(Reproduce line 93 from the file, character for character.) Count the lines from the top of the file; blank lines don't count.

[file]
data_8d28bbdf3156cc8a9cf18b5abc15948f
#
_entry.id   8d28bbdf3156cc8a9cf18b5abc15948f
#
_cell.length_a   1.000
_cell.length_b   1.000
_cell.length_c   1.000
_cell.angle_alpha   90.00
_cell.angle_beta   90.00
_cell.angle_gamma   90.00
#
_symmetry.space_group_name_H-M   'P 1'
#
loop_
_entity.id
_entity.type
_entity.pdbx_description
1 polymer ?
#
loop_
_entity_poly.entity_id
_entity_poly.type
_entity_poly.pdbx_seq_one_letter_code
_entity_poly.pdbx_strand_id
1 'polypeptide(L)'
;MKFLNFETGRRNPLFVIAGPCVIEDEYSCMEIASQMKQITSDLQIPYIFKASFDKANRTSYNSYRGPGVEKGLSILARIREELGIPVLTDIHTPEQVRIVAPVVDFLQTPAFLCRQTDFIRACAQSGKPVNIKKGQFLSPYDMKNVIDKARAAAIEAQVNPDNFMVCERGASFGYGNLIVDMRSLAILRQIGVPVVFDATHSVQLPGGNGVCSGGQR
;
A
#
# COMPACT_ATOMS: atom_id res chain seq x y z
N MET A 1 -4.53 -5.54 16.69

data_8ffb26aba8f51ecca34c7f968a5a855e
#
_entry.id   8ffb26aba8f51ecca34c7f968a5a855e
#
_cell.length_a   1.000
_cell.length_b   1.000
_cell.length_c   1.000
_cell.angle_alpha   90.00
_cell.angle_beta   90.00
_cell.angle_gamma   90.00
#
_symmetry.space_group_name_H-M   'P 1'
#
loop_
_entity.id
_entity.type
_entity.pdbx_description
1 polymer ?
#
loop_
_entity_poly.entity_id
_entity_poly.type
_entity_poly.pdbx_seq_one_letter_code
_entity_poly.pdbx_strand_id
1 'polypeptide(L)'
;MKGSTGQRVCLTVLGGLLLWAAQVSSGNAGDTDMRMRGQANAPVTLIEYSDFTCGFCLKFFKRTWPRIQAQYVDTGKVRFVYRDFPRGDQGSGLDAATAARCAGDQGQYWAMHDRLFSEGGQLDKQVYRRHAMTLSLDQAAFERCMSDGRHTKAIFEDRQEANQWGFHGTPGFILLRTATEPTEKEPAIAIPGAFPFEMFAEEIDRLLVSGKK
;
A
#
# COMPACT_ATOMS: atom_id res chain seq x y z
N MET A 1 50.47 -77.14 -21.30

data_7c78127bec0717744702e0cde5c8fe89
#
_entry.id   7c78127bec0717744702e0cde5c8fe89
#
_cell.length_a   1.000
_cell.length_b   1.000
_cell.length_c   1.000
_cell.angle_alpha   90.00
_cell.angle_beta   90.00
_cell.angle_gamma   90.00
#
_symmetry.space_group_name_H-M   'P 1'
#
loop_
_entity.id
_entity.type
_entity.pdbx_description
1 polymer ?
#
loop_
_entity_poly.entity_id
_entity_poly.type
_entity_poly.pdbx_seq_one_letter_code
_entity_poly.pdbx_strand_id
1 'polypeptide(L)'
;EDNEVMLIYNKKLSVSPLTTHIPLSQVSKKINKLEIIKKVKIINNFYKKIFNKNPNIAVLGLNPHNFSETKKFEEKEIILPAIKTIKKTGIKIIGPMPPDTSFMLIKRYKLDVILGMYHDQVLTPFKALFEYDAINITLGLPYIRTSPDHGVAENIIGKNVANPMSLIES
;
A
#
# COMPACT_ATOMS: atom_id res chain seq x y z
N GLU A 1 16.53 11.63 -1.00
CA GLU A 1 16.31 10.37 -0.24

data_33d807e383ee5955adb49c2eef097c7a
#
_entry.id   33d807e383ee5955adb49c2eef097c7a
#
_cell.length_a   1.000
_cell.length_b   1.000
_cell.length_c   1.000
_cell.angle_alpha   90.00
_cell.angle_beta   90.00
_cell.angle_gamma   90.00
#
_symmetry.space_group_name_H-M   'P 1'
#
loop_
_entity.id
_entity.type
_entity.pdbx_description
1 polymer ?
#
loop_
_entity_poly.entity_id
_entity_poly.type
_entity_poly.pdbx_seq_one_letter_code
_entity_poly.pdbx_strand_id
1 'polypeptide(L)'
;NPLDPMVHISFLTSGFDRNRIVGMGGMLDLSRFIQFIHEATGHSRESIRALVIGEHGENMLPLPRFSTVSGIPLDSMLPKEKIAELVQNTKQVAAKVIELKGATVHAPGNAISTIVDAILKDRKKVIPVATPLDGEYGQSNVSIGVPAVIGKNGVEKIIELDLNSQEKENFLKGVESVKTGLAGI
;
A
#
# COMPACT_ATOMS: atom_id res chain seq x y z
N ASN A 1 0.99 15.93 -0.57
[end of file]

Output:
N GLU A 1 16.53 11.63 -1.00